New Principals: Find a Mentor or Join a Team?

by Mariah Cone
Thursday, October 17, 2013

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I recently came across an intriguing post, submitted to Linked In by Jim Whitehurst, CEO of Red Hat, titled Forget a Mentor, Build a Team.  Whitehurst notes that while mentors can considerably enhance one’s profession, they are frequently impractical and difficult to find, given that it really matters that your mentor know and care about you.  I completely agree. 

In all my current work researching how we prepare and support principals, overwhelmingly mentoring is “where it’s at.”  Nationally, we seem to have privileged mentoring as the supreme mechanism to help principals over the hurdle of early career leadership challenges.  We at School Leaders Network wanted to know a bit more if this was in fact true. 

Mentoring continues to come at a significant cost to school districts and has yielded quite mixed results about effect in research.  So we recently conducted a study to understand a bit more about what learning with mentors is like and how this compares with learning with a team of peers. 

Here’s what we found when we asked early career principals who had both a mentor and a School Leader Network:

Learning with Mentors:

  • Information is shared one way – from mentor to new principal
  • It mattered to new principals that the mentor had worked in similar school contexts
  • New principals had a wide variety of perceptions about the quality of their mentor; some had developed strong, likely lasting friendships, and others were requesting new mentors.
  • Mentors helped new principals most frequently with 1) school “fires” – how to interact with an angry parent, etc. and 2) how to respond to district level requests – such as how to fill out a school improvement plan.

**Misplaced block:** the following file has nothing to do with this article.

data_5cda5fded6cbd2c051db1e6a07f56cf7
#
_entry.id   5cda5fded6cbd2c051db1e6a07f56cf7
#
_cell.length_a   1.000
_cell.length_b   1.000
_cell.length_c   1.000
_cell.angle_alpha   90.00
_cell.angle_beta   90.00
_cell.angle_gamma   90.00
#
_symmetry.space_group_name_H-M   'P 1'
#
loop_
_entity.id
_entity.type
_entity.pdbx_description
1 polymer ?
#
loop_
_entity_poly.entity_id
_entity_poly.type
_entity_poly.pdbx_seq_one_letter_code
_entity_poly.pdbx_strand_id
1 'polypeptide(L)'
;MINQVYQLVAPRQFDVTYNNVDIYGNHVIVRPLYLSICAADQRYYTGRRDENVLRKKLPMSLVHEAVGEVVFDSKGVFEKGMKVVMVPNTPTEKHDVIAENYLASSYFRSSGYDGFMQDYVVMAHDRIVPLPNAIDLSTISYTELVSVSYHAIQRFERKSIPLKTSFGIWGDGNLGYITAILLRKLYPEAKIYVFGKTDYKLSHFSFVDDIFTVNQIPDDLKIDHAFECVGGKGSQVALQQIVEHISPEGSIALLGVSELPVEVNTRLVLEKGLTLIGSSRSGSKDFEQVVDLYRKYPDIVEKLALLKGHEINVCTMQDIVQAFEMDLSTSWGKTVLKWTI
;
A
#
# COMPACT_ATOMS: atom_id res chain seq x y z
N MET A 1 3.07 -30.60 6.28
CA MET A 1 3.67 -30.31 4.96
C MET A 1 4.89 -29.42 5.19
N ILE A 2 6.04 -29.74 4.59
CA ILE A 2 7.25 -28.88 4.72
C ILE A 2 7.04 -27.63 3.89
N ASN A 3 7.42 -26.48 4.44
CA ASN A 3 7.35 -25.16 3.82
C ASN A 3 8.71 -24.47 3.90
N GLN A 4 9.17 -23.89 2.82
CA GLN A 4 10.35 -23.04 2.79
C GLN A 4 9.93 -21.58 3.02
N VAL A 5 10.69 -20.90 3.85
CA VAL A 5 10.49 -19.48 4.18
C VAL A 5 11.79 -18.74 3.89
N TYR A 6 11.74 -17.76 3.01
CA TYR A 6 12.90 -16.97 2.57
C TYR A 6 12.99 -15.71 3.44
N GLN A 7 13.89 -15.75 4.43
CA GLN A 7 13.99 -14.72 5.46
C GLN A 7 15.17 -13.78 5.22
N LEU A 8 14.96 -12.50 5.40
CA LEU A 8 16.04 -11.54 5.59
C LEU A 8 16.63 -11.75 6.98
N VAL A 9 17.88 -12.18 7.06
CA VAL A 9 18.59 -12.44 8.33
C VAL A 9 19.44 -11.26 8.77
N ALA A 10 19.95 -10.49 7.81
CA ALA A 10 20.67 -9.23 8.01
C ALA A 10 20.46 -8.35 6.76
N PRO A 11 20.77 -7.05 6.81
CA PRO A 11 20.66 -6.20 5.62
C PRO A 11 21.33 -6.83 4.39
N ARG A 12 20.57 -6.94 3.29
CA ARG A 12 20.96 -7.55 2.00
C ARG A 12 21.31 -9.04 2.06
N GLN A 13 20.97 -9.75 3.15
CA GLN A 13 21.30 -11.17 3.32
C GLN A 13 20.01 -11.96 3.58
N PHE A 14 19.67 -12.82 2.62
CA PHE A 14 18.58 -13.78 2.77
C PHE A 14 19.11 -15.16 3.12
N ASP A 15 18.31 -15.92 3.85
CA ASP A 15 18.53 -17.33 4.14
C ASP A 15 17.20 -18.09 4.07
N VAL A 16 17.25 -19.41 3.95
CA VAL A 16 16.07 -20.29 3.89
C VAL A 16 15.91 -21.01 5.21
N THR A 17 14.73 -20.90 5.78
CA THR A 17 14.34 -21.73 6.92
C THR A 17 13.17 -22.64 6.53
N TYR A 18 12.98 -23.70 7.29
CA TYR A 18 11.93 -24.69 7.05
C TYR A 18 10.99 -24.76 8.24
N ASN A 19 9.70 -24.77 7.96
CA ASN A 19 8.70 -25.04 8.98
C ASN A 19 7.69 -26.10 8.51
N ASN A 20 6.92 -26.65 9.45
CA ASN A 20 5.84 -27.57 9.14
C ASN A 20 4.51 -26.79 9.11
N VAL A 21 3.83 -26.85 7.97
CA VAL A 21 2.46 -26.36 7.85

Learning with School Leader Network Peers:

  • Information is shared reciprocally – new principals shared leadership ideas and received leadership ideas from others.  New principals reported that this helped them grow confidence in their new role as principal.
  • It matters less that everyone in SLN share school context, with fifteen peers to choose from, “There’s always someone there who has the experience I need.”
  • New principals had more uniform perceptions of the quality of the network facilitator.  Since there is only one person leading all the networks, the quality of service was more likely to be of uniform quality.
  • Network peers helped new principals most with 1) becoming a stronger instructional leader and 2) becoming strategically focused on school improvement efforts.

What’s perhaps most intriguing to me in the study, is that 75% of new principals who were supported simultaneously with a mentor and a team approach felt the two forms of learning complemented each other.  Mentors were likely to be called at a moments notice, asked to help manage intrusions to instructional leadership.  And their team helped new principals continue to develop deeper insights and actions toward becoming highly effective instructional leaders.

So, I say, if you’re a new principal – build a lasting team (or join one), and if you can, find a mentor too.